6. Near the Silk Exchange is The Mercado Central (Central Market). Built in 1914, it has one of Europe’s largest and oldest indoor markets, with a dizzying array of fresh produce, fish and seafood, many varieties of land animals, and some common regional foods, as well as rare items. It houses a popular indoor eatery, which offers creative dishes.
  7. Make sure to try some of Valencia’s unique dishes. “True” Paella traditionally consists of only a special local rice (typically bomba), green beans, rabbit or chicken, snails and saffron, although many other types are available. It is best when freshly prepared but does take about 30 minutes, well worth it. Or try the fideuá which is similar to paella, but made with small curved hollow noodles instead of rice.
    Vegetables at Central Market

    Vegetables at Central Market

    Horchata is a popular local drink made of sugar, water and tiger nuts, the tiger nuts being introduced by the Arabs during their occupation in the 8th to 13th centuries.

  8. As a die-hard music fan, I am always looking for great live music, which is plentiful in Valencia, especially in the historic Barrio del Carmen. Head to Calle de Cabelleros (or Carrer de Cavallers, in the local dialect) for music in the bars and on the streets. (Keep in mind that both Castilian Spanish and regional Valenciana are spoken, so words may be different, but almost everyone speaks the more widely known Castillian Spanish.) In 2012, the Boston-based Berklee College of Music, widely respected as the best school for jazz, opened a campus in Valencia, and offer periodic performances. Check their website for a list of performances.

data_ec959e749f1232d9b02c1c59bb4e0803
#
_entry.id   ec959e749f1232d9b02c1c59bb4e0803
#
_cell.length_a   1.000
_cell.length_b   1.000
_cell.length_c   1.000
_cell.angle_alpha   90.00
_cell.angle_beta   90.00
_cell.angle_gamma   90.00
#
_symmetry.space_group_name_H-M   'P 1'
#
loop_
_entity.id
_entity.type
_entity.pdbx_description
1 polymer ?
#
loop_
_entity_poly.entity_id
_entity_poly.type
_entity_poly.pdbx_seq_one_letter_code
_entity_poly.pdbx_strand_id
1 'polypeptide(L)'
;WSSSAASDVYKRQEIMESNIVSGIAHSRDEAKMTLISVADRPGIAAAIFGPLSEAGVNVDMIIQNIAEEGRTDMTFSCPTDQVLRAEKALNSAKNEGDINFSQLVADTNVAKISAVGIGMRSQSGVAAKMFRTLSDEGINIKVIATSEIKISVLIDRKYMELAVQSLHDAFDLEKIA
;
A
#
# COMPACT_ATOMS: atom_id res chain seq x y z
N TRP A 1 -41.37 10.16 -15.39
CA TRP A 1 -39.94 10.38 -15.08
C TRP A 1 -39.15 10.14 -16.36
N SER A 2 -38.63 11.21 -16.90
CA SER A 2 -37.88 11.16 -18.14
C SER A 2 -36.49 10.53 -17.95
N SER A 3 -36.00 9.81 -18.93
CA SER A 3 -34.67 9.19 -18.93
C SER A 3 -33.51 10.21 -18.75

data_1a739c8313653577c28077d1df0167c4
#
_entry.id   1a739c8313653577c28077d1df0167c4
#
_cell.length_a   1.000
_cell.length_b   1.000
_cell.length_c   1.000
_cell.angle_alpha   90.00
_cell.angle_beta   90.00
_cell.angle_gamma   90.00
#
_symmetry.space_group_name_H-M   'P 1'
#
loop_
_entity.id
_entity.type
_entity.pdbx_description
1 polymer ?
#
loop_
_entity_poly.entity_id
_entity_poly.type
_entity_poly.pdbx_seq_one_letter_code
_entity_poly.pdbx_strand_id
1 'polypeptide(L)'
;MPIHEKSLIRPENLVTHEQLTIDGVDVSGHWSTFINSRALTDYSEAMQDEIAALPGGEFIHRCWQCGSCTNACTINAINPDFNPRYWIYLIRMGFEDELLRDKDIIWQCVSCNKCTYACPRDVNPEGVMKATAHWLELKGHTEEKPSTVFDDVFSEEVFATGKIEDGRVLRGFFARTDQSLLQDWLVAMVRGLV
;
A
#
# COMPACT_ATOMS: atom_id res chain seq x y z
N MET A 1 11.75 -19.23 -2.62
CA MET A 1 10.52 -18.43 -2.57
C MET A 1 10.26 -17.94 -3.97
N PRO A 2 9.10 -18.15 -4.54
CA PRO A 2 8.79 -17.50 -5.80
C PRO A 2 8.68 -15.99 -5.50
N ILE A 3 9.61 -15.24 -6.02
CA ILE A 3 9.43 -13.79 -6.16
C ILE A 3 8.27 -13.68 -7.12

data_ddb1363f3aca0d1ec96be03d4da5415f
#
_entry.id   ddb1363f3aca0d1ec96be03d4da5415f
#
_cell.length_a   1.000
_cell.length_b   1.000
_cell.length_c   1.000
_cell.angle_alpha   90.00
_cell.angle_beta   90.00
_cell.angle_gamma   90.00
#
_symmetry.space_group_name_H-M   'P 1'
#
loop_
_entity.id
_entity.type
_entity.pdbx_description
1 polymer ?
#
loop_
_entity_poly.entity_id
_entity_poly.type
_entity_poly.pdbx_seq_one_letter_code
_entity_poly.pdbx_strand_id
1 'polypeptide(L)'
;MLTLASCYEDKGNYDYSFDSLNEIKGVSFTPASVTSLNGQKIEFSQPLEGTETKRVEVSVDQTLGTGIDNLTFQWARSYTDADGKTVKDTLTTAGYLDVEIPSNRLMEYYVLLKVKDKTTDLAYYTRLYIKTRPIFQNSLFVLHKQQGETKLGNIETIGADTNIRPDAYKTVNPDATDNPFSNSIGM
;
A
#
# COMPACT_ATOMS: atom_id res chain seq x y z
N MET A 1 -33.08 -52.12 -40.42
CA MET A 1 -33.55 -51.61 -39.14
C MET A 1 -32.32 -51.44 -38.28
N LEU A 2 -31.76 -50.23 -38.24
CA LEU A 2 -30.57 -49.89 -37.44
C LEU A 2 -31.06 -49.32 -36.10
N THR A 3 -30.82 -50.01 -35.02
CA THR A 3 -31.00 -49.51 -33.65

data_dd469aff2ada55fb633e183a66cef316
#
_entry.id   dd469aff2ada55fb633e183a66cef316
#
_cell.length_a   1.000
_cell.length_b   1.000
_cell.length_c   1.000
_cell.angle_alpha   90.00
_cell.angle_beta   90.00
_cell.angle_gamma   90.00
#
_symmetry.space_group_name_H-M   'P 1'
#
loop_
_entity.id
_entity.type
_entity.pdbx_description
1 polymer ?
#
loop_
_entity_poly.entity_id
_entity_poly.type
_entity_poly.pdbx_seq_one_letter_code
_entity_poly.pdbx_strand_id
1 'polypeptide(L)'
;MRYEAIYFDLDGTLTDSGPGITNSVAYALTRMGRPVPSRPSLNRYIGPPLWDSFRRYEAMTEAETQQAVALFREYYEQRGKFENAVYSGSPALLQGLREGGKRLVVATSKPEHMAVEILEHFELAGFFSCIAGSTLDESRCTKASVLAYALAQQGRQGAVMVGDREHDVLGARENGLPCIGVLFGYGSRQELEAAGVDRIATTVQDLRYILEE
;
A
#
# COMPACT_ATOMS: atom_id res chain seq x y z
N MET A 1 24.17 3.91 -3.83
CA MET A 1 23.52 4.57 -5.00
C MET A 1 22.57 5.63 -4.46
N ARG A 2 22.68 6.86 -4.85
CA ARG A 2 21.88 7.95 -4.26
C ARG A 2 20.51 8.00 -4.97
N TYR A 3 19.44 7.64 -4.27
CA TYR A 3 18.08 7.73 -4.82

IMG_1208

    Street Musicians

  9. Like every town in Spain, Valencia loves its festivals, the best known of these being Las Fallas. The five day festival in mid-March commemorating St. Joseph which has many components includes neighborhood groups making large, elaborate paper mâché satirical caricatures, which are set on fire accompanied by extremely loud fireworks. A number of the events feature locals in the traditional dress of Valencia, a spectacular cultural sight. However, the festival can be crowded, exceptionally noisy and overwhelming to some. You need to book lodging well in advance for this festival.
  10. And of course, being on the Mediterranean, Valencia has fantastic beaches, including three “blue flag” beaches, those worldwide given top ratings for quality, services and environment. However, I think there are better ways to spend one’s time in Valencia. (Save the blue flag beach visits for other venues in Spain, which currently has the most in the world.)
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2 Responses to “Top 10 Things to See and Do In Valencia Spain”

  1. TwoMoonMusic September 21, 2015 at 11:38 am #

    Here another post from Spain s Dawn Starr on Valencia 

    Happy, Happy,      me me me    

Trackbacks/Pingbacks

  1. Favorite and Unique Foods in the Costa Blanca Area of Spain | Starr Treks - January 18, 2016

    […] Blanca area of Spain. Last week-end I spent time with a friend, Nina, originally from the city of Valencia, just an hour north of Altea. She always provides interesting cultural and historical information […]